Take Em Down NOLA (TEDN) exists for the purpose of removing ALL symbols to white supremacy from the landscape of New Orleans as a very necessary part of the struggle toward racial and economic justice. This has been our consistent stance since we began this leg of the long historical journey to remove symbols that honor, celebrate, and perpetuate white supremacy. These symbols support a white economic power structure—a SYSTEM—designed to exploit and oppress Black working class people.
TEDN has continued this work by taking a clear stance against blackface. On Thursday, February 21, during a press conference outside ZULU headquarters, we issued an appeal to their members to end this practice, which originates in the degrading caricature of Black people.
ZULU has completely lied about its Blackface tradition claiming that there is a difference between black face and black makeup. This explanation is a disrespectful dismissal of the actual history and an exploitation of those who don’t know it. ZULU also pretends that their wearing of blackface, grass skirts and tightly curled afro wigs pays tribute to the proud ZULU nation in South Africa. Actual South Africans and other people from Africa have called the practice offensive and confusing.
The sad truth is that ZULU’s use of blackface has its origins in the minstrel tradition, which was created to mock, degrade and stereotype Black people as lazy, oversexed and of low intelligence. No pride can be generated from a tradition with such white supremacist symbolism as its beginning.
Many have expressed confusion about our agenda or tactics since our confrontation of ZULU. Below we address some of those questions and concerns:
“TEDN is mostly comprised of transplants.”
This is false. Half of our leadership is natives to New Orleans. Two who were born elsewhere, have lived here for a collective 50 plus years, one of whom has direct family ties that go back 8 generations. Even if we were transplants, that shouldn’t matter. The legendary Civil Rights Activist Rev. Avery Alexander wasn’t born in Orleans either, yet it didn’t stop him from fighting on behalf of his people. Nor did it stop the people from benefiting from his fight; holding both white and Black people accountable. Charles Deslondes was a Haitian transplant after the Haitian Revolution, and he helped lead the 1811 Enslaved People’s Revolt in New Orleans. If Black working class people around the world are to ever achieve collective liberation, we must learn to think, act and build with one another beyond the mental and physical limitations of colonial borders and parish lines. We must be as united as the white supremacist force that oppresses us.
“The issue is petty. Why does it even matter?”
Symbols reflect systems. They are a way of telling us what our roles are supposed to be in daily life in New Orleans. White supremacist monuments hover over us to tell us who’s still in charge. Blackface tells us that we are still minstrel servants of the rich white ruling class, as we entertain them joyfully. If the symbols didn’t matter, why would the rich white ruling class spend millions to build and maintain them in the first place? Why would they fight so hard to keep them up?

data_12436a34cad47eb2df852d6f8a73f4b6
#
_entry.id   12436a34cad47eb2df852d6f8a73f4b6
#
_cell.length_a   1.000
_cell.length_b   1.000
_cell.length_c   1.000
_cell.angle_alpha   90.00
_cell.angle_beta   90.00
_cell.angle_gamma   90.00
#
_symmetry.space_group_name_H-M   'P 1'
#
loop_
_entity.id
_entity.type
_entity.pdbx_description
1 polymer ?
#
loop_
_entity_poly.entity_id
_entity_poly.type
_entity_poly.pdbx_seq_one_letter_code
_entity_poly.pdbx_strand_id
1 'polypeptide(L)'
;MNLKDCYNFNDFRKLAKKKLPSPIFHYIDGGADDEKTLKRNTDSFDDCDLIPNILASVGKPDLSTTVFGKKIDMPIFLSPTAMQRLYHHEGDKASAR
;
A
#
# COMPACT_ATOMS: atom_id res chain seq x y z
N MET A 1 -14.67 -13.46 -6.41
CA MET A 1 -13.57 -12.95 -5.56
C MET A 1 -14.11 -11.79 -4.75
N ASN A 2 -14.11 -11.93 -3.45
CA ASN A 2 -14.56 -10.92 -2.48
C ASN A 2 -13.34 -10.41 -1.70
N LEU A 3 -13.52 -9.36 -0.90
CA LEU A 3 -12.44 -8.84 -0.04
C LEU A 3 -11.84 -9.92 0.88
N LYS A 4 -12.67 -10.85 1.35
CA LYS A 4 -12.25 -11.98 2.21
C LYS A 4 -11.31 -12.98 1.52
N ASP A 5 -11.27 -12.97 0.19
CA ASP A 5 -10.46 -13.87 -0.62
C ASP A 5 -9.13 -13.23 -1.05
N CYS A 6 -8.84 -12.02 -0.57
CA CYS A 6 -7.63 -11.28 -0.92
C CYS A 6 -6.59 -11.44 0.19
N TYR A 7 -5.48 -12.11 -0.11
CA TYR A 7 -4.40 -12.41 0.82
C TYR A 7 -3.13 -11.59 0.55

Think: what your oppressor proactively supports is 9 times out of 10 not good for you.
“TEDN doesn’t tend to anything but statues and symbols.”
False. TEDN is mostly comprised of black educators who have taught black students for a collective 4 to 5 decades in New Orleans. TEDN organizers actively work in support of many issues. TEDN organizers fight for hospitality workers’ rights, jobs for youth, education equity, protection against police terror, and the long-overdue fully-funded relocation of the Residents of Gordon Plaza off toxic soil. TEDN fights against environmental racism, militarism, and the dysfunction of the Sewerage and Water Board, supporting the moratorium on water shut offs, and much more.
“Why didn’t TEDN go after Rex?”
We did. Our 2016 campaign “Racism at Mardi Gras” was a direct shot at ALL the racist symbolism reflected at Mardi Gras every year, from Rex’s KKK-like regalia to Zulu’s blackface. Also, when we took on the monuments, we were confronting the real life version of Rex. The people that put those monuments up generations ago are the ancestors of the rich white ruling class that masks as Rex every year and controls our city’s economy to this day. And it is that same class that fought so viciously to keep the monuments up.
“Why take to the streets like that?”
We wrote a letter to Zulu requesting a meeting. When no response came, we called the leadership. All was ignored, as these types of requests usually are by the petty bourgeois class. So we were forced to take to the streets as we always do when those in power ignore us. The history of organizing shows that only direct action will bring direct social change. Now that the global and national consciousness has risen to contend with the issue of blackface—as they should—the city of New Orleans can finally confront our own symbolic and systemic value of Black lives.